Many investors suggest that low-cost, passively managed portfolios are no longer useful, that today’s difficult investment environment requires active management.  Active or passive management can be viewed two different ways.  It can be used to describe the type of investments you use – actively managed mutual funds vs. passively managed exchange traded index funds (ETFs).  It can also be used to describe the investment strategy as a whole – actively monitoring, and adjusting as needed, the investments vs. buy and hold.  Mr. Malkiel is talking about passive management in terms of the type of investments being used.  I agree with him on this point.  According to the Standard & Poor’s Indices Versus Active Funds Scorecard (SPIVA) 2008 study, 71.9% of active Large-Cap funds underperformed the S&P 500, 79.1% of active Mid-Cap funds underperformed the S&P Mid-Cap 400, and 85.5% of active Small-Cap funds underperformed the S&P Small-Cap 600 Index.  If actively managed funds fail to beat their index benchmark, and don’t protect their investors from losses, than why are investors paying higher fees (operating expenses) to be invested in them?  The average actively managed mutual fund has operating expenses of 1.43%, where the average broad-based ETF has operating expenses of 0.18%.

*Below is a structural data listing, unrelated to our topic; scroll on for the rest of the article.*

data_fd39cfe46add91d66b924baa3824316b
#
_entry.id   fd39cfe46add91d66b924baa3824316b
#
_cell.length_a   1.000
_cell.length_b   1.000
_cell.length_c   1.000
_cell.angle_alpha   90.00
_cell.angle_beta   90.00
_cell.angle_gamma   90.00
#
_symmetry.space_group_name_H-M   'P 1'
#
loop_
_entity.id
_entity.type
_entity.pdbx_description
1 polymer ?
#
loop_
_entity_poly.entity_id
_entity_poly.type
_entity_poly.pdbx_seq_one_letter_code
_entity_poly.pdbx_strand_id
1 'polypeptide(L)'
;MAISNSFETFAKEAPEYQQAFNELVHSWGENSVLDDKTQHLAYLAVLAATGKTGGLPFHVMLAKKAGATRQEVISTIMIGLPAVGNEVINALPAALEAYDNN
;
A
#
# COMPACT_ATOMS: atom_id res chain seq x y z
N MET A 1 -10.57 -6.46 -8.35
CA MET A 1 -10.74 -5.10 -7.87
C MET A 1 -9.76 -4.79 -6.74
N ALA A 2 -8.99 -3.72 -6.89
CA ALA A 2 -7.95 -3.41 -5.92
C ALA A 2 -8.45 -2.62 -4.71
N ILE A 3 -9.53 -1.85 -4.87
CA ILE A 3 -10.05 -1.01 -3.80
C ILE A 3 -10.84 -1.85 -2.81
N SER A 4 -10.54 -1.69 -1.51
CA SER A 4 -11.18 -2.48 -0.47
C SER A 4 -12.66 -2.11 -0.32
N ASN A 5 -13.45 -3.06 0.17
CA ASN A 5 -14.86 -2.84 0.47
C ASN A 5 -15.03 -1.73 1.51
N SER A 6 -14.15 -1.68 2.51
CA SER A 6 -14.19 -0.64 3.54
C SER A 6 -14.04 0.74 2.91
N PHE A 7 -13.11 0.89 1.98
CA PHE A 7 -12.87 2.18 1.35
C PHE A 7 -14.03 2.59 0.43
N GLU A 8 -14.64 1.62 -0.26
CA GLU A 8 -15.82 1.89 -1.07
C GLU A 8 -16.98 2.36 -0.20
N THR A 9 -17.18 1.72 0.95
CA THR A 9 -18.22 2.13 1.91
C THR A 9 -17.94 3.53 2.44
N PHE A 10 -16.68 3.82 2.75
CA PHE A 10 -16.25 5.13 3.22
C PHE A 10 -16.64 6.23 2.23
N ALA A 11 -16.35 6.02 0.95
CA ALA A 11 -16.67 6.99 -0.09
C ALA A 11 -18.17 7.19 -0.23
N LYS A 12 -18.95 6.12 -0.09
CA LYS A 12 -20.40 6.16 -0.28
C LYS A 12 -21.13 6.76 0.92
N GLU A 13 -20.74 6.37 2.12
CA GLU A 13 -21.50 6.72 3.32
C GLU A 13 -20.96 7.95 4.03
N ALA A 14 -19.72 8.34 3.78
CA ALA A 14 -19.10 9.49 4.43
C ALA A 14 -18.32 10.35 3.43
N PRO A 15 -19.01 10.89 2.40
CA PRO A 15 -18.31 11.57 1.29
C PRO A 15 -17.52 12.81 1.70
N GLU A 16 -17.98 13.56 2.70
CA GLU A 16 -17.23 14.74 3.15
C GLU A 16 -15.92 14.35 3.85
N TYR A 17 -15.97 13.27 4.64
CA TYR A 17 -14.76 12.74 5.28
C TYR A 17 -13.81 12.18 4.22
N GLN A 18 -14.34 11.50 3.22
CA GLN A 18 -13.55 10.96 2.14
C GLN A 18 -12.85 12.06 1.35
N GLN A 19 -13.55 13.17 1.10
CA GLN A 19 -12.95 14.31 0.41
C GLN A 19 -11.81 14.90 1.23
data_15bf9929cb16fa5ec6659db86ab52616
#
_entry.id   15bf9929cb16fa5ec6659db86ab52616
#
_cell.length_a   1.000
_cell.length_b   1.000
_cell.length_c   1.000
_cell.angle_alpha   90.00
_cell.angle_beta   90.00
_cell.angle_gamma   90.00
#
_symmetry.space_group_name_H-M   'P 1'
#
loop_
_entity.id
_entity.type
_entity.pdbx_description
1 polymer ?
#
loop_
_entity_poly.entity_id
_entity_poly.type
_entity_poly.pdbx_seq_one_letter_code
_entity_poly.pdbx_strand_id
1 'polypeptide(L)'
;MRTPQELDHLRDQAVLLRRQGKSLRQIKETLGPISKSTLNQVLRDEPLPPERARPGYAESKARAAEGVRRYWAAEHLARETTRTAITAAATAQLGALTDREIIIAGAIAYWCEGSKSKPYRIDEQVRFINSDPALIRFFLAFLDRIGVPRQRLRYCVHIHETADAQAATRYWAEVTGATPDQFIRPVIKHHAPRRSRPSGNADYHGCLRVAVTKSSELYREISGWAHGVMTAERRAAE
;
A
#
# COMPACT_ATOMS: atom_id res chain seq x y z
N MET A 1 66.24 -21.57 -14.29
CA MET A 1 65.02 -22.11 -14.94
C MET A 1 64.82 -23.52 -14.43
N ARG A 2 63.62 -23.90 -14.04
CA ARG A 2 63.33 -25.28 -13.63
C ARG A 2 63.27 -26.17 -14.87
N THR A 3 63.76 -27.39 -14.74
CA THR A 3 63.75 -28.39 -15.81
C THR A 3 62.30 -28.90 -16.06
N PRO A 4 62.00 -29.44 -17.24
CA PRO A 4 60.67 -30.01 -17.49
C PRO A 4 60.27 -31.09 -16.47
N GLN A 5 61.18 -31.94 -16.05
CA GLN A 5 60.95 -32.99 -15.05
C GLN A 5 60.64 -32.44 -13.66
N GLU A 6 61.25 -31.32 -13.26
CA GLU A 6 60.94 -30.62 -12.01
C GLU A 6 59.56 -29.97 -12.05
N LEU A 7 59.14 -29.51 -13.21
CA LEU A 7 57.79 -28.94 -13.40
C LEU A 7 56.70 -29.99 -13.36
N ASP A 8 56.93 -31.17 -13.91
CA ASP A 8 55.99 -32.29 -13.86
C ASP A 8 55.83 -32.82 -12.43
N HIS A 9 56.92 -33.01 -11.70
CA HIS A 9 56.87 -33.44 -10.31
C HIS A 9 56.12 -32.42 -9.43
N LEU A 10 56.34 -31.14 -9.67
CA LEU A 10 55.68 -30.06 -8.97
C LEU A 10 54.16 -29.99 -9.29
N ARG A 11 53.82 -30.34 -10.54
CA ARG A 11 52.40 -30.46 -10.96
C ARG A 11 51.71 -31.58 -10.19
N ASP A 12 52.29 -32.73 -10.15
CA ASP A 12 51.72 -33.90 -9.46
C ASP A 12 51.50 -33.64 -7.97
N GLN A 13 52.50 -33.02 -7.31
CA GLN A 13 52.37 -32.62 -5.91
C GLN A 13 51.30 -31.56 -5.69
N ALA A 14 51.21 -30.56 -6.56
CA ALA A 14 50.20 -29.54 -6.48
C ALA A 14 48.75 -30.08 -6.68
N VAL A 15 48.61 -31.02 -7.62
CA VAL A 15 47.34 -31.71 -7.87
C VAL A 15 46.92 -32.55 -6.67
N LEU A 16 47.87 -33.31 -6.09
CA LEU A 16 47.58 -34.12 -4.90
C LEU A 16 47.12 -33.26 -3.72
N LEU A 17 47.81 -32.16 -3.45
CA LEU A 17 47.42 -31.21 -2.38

Buy and hold investors in the U.S. stock market made an average annual return of 8% during the 15 years from 1995 through 2009.  But if they had missed the 30 best days in the market over that period, their return would have been negative.  I understand Mr. Malkiel’s point here, but I also believe he is leaving out another very important factor.  What if investors had missed the 30 worst  days in the market of that period?  This is what my investment strategy attempts to do, and is a major factor in why the strategy would’ve greatly outperformed a buy and hold strategy in the S&P 500 over the last 21 years, as outlined in the investment strategy link above. 

Market strategists called for a sharp market decline in late August 2010 as technical indicators were uniformly bearish.  The market responded with its best September in decades.  While I’m sure there were some technical indicators calling for a bearish September, the S&P 500 50-day EMA rose above the 200-day EMA on September 16th, which is a buy signal using my strategy.  Using my strategy for the S&P 500, you were able to avoid the negative performance by selling on August 11th, but were back invested in the middle of September to take part in the ‘best September in decades’ that Mr. Malkiel is referencing.